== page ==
No longer relegated to the realm of science fiction, self-driving cars are the hot topic in the automotive industry today.
From tech giants like Apple and Alphabet’s Waymo to GM and Mercedes-Benz, companies inside and outside of the car world are racing to create fully autonomous self-driving vehicles. Tesla’s self-driving tech, perhaps misleadingly named Autopilot, has made big news, both good and bad.
While some companies only have concept self-driving vehicles, many companies are already testing the technology on public roads. This comes in three forms, fully autonomous test vehicles like Waymo’s, semi-autonomous tech like Tesla’s Autopilot, and third, driver assistance features. That third form might surprise you, but yes, your car has autonomous driving features, however rudimentary. Features like lane keep assist, adaptive cruise control, and automatic emergency breaking are all separate technological benchmarks that will eventually be integrated into autonomous driving. Check out the SAE International’s breakdown of autonomous driving levels here.
How these various forms of self-driving are being tested and implemented carry different regulatory considerations. In the case of fully autonomous test vehicles like Waymo’s driverless car, prototypes are being field tested on public roads. In fact, the California DMV is in the process of approving light-duty commercial vehicles (think trucks and delivery vans) for self-driving on public roads. Recently, GM unveiled their plans for a self-driving shuttle bus. Safety and legal liabilities are just the tip of the legislative iceberg when it comes to autonomous vehicles.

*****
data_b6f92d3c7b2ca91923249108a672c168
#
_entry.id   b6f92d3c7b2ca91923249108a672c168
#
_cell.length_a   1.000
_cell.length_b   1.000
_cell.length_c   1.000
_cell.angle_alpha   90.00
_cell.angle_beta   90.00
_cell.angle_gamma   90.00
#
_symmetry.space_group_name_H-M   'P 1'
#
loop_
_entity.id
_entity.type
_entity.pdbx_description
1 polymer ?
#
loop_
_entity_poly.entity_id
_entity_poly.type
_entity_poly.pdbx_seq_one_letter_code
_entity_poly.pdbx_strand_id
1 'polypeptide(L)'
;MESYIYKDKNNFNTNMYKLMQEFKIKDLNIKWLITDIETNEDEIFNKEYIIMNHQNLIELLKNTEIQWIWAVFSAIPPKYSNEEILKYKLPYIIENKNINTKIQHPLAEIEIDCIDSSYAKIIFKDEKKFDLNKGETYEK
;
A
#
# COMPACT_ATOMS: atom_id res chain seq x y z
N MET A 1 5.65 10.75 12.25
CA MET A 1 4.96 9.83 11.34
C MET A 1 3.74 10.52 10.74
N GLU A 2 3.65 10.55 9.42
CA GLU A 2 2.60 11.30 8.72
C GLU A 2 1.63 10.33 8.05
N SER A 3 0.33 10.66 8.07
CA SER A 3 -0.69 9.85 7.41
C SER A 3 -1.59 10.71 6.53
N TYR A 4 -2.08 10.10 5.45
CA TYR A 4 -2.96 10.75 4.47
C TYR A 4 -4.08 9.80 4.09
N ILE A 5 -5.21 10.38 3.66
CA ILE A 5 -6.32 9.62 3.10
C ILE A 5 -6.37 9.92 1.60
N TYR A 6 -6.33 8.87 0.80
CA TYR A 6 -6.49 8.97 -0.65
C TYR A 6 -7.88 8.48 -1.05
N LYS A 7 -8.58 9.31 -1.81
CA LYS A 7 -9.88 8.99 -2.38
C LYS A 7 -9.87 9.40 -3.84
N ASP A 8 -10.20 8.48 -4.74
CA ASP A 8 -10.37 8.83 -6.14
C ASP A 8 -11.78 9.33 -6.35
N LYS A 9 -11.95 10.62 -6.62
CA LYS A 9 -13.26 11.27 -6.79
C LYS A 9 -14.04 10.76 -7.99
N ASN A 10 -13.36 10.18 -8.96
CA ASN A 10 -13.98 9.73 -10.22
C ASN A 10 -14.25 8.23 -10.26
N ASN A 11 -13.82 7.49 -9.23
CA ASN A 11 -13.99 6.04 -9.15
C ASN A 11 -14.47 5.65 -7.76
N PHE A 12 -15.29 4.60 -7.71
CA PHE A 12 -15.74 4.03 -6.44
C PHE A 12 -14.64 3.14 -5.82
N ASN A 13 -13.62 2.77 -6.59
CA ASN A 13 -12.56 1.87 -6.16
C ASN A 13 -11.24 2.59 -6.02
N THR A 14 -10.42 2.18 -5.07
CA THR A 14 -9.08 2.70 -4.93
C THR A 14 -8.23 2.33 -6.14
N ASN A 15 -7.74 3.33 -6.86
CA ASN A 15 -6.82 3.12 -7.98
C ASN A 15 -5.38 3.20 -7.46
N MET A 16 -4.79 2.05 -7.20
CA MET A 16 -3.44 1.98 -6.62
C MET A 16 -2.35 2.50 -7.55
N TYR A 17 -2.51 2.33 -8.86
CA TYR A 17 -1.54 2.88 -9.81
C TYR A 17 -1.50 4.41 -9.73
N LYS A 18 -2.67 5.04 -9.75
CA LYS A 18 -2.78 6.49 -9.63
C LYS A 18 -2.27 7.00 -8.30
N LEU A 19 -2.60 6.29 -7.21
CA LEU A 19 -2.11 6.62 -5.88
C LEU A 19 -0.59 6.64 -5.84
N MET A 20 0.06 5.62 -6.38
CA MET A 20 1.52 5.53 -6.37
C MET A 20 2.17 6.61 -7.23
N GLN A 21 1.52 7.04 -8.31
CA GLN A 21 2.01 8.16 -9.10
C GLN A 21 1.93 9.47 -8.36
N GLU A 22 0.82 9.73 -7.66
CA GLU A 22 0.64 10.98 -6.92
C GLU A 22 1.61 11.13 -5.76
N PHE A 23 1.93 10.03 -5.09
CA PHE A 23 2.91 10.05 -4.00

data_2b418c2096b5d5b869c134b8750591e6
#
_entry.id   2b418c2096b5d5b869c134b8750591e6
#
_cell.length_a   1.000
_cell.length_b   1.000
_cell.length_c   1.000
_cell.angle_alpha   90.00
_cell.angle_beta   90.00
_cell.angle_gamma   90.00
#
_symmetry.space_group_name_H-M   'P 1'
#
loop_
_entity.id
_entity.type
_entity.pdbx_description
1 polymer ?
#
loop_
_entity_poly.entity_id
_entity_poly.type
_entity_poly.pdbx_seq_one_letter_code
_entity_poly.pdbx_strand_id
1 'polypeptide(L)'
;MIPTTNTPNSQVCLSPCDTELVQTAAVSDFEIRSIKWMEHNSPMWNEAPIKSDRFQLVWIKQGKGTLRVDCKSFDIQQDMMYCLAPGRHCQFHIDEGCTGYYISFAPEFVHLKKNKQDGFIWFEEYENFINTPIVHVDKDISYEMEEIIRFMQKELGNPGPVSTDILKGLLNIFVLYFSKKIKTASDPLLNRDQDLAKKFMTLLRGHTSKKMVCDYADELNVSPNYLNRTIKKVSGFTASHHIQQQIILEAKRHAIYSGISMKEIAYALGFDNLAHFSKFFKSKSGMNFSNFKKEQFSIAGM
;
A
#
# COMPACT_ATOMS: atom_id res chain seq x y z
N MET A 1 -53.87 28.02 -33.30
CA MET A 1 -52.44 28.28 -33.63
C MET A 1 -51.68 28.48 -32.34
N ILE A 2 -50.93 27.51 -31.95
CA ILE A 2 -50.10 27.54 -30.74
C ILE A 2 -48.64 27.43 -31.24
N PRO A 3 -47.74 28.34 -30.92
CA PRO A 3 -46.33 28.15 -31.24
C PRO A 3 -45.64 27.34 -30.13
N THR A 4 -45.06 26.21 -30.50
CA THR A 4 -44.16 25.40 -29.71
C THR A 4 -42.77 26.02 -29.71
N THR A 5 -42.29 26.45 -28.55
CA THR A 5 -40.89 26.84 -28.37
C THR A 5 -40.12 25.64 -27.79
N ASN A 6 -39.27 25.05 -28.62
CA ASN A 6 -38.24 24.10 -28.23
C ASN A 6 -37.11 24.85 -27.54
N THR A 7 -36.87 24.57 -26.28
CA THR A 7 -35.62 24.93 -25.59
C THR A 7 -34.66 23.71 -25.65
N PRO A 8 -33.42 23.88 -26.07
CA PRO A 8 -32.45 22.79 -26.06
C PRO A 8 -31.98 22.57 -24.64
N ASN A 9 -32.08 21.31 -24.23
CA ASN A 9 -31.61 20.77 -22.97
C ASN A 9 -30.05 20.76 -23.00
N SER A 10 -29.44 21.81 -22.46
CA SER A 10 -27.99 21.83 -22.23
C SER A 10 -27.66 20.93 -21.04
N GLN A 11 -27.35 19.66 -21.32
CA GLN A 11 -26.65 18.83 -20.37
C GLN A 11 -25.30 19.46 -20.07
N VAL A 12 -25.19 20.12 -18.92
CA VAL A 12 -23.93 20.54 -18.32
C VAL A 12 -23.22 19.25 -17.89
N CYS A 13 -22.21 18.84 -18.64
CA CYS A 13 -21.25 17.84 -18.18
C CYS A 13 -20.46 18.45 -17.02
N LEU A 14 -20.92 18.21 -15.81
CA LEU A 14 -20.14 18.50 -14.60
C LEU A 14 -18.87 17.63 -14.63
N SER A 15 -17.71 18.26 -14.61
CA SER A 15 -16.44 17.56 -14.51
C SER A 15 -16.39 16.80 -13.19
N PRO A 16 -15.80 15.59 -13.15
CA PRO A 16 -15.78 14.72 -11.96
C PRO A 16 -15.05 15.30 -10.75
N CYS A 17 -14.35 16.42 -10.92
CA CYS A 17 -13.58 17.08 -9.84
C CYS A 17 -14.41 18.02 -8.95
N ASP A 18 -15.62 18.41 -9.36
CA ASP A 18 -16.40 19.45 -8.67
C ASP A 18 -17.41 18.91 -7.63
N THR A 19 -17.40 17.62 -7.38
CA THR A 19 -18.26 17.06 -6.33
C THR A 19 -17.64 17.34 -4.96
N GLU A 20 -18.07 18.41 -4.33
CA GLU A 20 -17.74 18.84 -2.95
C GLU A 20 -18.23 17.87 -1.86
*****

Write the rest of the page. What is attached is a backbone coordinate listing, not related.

Semi-autonomous tech, like Tesla’s Autopilot, offers hands-free (not attention free!) driving. And while the company says that drivers are responsible for maintaining attention and preventing accidents, a number of high-profile accidents where people may have been misusing the technology underscores the need for public education on the current limitations of the technology. Tesla’s latest addition to its self-driving tech was an over-the-air update that allowed owners to “summon” their parked car. Within 24 hours the internet was full of videos of driverless Teslas getting into parking lot fender-benders. This sketchy instance of beta-testing new tech on public roadways highlights the need for additional government oversight.
All levels of autonomous technology are being rigorously tested to handle all sorts of unique road situations, from construction zones and railroad crossings to cyclists and pedestrians. Currently, companies are racing each other to tackle the difficult hurdle of foul weather navigation (rain, ice, and snow).
Some autonomous cars are being built on standard vehicle bodies from carmakers like Lexus and Audi, but others are completely unique. From cute small cars to vehicles that look like they came from a science fiction novel, there are some awesome new cars being developed specifically for autonomous use.
Chevrolet FNC Concept – digitaltrends.com | Shop Chevrolet on Carsforsale.com
There are many hurdles to jump before these vehicles are in production: